This file photo by AP shows a female snow leopard, Zoey, at the Central Park Zoo in New York. - Photo by AP

ISLAMABAD: Tourists can now see snow leopards in their natural habitat on the sky-high mountainous terrains of Gilgit-Baltistan. An adventure safari provides an opportunity for tourists to visit the mighty mountains in the country's extreme north and capture fantastic scenes where these wild animals, also known as “big cats” by the locals, are found playing, hunting and relaxing.

This ambitious plan, carved out by Himalayan Holidays, an Islamabad-based tour operator, will help explore snow leopards, which are found in the dense forests at an altitude of 1,200 to 2,000 metres (3900 to 6600 feet).

“By organising this event we can entertain the visitors with not just wildlife, but also include tours of the serene valleys where tourists can witness diverse cultures, snow-clad mountainous peaks and gushing streams and rivers,” said Najib Ahmed Khan, owner of Himalayan Holidays.

Khan is determined that the spectacular event, besides attracting visitors from around the country, would help enthrall the tourists from across the world, boosting Pakistan's tourism industry.

“It is a unique move towards tapping into the country's endangered wildlife species and using our fascinating flora and fauna to promote tourism,” Najib said.

He, however, said focus would be on snow leopards as the wildlife sector had so far not figured in country's tourism activities.

The tour will take wildlife lovers from Islamabad to Gilgit, where the journey begins by a road trek to Ramghat via Partabpul and Bunji. A bar-b-que dinner at sunset on the Nanga Parbat will conclude day one.

Day two starts with a hike to Neelidar, going as high as about 600 metres in five hours to discover the big cats, roaming freely in their habitats.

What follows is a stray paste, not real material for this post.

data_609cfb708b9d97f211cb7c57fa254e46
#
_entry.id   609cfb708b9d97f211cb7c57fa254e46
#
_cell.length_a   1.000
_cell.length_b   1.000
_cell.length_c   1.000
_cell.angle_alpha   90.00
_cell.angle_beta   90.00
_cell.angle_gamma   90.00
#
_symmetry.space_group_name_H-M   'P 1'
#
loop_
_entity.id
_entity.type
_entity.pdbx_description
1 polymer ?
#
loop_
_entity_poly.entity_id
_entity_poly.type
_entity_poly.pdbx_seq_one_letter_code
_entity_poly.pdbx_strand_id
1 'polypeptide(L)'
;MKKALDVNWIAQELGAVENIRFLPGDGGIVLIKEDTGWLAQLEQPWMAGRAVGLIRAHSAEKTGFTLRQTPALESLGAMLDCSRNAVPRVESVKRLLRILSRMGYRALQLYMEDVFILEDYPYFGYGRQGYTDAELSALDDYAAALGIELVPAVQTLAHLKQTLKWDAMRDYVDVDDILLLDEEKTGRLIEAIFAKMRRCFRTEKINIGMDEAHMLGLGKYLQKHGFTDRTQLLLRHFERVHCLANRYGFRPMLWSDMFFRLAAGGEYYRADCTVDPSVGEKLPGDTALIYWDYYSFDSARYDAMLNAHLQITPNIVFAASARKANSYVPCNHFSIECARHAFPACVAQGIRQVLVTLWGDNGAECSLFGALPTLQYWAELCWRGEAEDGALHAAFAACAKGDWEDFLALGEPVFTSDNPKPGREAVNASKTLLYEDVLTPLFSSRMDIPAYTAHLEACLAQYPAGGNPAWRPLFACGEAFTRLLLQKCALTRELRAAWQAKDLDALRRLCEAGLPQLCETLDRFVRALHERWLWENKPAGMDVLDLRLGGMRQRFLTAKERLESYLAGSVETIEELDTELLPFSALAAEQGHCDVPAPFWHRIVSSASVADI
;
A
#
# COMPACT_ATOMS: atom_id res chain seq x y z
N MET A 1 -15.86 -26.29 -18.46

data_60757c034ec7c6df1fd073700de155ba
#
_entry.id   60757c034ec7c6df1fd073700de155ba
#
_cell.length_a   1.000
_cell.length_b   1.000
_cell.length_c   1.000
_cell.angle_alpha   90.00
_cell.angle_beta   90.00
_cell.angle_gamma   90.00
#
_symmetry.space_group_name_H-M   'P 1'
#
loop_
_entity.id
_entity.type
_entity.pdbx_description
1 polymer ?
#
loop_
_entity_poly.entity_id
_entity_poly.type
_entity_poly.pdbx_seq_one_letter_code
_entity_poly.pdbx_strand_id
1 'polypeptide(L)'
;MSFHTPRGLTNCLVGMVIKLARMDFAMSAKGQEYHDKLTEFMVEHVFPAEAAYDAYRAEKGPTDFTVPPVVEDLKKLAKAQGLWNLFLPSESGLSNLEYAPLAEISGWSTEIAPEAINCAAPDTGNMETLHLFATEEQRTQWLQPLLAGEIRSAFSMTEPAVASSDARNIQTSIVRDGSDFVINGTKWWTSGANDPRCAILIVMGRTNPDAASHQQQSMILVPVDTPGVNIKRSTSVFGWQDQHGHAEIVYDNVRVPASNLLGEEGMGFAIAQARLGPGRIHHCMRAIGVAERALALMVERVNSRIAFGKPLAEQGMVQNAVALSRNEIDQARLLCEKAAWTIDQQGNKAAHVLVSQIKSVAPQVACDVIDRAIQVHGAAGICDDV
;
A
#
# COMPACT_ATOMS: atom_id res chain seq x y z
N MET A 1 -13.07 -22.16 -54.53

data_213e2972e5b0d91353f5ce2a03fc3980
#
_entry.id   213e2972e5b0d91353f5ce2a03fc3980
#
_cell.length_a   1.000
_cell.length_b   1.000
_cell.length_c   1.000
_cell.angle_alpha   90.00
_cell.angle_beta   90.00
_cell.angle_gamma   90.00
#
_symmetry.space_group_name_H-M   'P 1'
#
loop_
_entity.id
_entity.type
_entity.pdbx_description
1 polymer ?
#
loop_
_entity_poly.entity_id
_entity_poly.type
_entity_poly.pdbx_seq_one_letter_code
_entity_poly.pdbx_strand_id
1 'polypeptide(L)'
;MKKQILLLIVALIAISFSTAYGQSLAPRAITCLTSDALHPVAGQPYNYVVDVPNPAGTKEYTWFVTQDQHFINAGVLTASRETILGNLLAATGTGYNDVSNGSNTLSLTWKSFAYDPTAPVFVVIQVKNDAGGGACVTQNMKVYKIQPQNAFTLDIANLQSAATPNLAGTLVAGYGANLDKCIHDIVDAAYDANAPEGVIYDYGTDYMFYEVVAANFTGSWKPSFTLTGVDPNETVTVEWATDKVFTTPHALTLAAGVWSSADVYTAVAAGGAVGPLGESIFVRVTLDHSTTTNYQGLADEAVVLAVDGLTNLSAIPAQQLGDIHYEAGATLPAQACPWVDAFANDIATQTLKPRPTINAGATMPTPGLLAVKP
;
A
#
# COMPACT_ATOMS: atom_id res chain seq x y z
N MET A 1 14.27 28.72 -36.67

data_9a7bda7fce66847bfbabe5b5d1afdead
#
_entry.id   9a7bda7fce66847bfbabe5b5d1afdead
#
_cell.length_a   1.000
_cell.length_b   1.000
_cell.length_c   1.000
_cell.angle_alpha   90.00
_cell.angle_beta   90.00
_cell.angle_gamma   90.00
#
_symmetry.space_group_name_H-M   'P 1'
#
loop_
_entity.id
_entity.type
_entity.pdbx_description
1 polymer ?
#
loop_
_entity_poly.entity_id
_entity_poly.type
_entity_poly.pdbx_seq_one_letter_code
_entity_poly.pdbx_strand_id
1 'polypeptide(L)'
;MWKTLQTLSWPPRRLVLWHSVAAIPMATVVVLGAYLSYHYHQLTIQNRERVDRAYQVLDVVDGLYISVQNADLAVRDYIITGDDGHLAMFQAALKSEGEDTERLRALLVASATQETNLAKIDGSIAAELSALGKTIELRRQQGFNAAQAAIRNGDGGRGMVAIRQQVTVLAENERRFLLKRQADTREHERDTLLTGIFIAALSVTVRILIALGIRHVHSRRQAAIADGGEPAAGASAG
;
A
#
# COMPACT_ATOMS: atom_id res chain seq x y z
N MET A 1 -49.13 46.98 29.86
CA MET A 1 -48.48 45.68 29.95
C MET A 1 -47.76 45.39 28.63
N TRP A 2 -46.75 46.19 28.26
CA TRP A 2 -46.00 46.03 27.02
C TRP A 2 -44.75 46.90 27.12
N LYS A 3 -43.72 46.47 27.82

Third day's hiking leads to Akalotamo where the local guides brief the visitors about places for filming of fantastic scenes of big cats. On day four, the group will be taken to the enchanting destination of Misikhandgah.

An individual snow leopard lives within a well-defined home range, but does not defend its territory aggressively when encroached upon by other big cats.

Like other cats, snow leopards use scent marks, scent to indicate their territory and common travel routes. Being most active at dawn and dusk they are known for their extreme secretive and well camouflaged nature.

The diet of the snow leopard also varies across its range and with the time of year, depending on prey availability. In the western Himalayas it preys mostly Himalayan blue sheep, Markhor, ibex and smaller prey consists of marmots, woolly hares and birds such as the snow cock and chukar. However, it is not averse to taking domestic livestock which brings it into direct conflict with humans.

Snow leopards have not been reported to attack humans, and appear to be among the least aggressive of all the big cats.

As a result, they are easily driven away from livestock, they readily abandon their kills when threatened and may not even defend themselves when attacked.

Snow leopards prefer to ambush prey from above, using broken terrain to conceal their approach, and can leap as far as 14 metres. They actively pursue prey down steep mountainsides, using the momentum of their initial leap to chase animals for up to 300 meters.

Estimated population of snow leopards in Pakistan is 420 to 500 with their habitat stretching over 80,000 square miles in Skardu, Astore Bunji (Nanga Parbat region), Khunjran Borogil and Chitral. – APP

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